As trafficking stretches across borders, regional cooperation is imperative and the Special Rapporteur urges the Thai Government to immediately ratify the Palermo Protocol “to bring itself in tandem with neighboring States”. She also calls on Thailand to ratify of the International Convention on the Rights of All Migrant Workers and Members of Their Families” to protect the rights of migrant workers “who are increasingly vulnerable to forced and exploitative labor”.

In addition, the ratification of the ILO Convention Concerning Decent Work for Domestic Workers adopted at the 100th Session of the International Labour Conference in June this year is also strongly recommended.

The Special Rapporteur describes her mission as productive, but acknowledges that the Thai Government did not agree with all her conclusions. Mr. Vijavat Isarabhakdi, Director-General of the Department of International Organizations at the Ministry of Foreign Affairs, on the other hand describes the mission as generating a “very fruitful discussion with Thai agencies” and that the Thai Government welcomes all the observations made by the Special Rapporteur and is determined to do all that can be done to improve what is lacking, at the same time strongly underlining all the positive efforts that has already been made.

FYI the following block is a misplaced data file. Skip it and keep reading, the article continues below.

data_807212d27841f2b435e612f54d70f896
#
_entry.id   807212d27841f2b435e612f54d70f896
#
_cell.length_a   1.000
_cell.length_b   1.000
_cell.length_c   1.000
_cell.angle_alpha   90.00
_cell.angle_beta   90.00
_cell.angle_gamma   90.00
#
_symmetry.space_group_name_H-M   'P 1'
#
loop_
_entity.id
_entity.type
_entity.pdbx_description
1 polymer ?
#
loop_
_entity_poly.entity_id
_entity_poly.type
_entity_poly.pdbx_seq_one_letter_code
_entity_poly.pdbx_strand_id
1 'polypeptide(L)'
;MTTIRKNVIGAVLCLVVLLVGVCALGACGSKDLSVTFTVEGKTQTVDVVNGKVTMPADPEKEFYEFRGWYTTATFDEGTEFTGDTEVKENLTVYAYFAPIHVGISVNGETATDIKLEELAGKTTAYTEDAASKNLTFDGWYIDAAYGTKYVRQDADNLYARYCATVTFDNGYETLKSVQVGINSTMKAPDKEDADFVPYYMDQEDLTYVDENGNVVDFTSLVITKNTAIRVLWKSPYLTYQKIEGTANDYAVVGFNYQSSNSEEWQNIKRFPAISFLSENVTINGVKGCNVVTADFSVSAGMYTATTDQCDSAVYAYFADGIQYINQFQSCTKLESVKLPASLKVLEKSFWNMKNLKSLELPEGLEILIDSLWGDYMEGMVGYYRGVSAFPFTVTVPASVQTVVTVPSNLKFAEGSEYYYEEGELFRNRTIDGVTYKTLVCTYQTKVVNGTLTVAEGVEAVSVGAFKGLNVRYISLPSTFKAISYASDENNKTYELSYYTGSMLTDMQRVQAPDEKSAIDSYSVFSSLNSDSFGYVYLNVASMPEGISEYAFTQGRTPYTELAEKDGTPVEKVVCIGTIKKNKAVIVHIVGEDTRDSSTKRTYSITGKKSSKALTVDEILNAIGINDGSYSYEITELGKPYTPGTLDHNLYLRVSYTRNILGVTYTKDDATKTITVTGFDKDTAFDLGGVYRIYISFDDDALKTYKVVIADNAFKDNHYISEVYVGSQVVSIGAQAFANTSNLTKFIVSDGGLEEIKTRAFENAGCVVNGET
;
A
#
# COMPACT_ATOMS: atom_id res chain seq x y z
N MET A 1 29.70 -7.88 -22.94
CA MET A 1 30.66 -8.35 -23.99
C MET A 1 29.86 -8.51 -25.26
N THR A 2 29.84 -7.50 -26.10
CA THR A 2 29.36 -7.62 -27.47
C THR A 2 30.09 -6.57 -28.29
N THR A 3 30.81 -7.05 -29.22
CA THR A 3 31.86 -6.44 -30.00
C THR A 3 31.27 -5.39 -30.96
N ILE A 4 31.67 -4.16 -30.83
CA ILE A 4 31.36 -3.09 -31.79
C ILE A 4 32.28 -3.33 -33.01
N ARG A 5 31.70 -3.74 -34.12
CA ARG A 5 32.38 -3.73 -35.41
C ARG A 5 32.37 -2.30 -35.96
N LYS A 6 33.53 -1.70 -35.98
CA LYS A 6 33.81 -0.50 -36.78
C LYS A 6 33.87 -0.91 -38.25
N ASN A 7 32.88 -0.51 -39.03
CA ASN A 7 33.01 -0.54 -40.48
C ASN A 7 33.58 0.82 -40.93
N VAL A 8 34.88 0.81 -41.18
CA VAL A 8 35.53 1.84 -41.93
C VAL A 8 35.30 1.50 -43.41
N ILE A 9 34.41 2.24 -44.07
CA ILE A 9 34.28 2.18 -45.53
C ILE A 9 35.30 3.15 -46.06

Based on the preliminary findings of the country visit, the Special Rapporteur will compile a full report of the mission to be presented before the UN Human Rights Council as well as the General Assembly in June next year. Until then, the Special Rapporteur expressed enthusiasm to continue her constructive dialogue with the Thai Government to protect victims of all forms of trafficking and prevent their heartbreaking stories from repeating themselves time and time again. 


Since 2007, Prachatai English has been covering underreported issues in Thailand, especially about democratization and human rights, despite the risk and pressure from the law and the authorities. However, with only 2 full-time reporters and increasing annual operating costs, keeping our work going is a challenge. Your support will ensure we stay a professional media source and be able to expand our team to meet the challenges and deliver timely and in-depth reporting.

• Simple steps to support Prachatai English

1. Bank transfer to account “โครงการหนังสือพิมพ์อินเทอร์เน็ต ประชาไท” or “Prachatai Online Newspaper” 091-0-21689-4, Krungthai Bank

2. Or, Transfer money via Paypal, to e-mail address: service@prachatai.com, please leave a comment on the transaction as “For Prachatai English”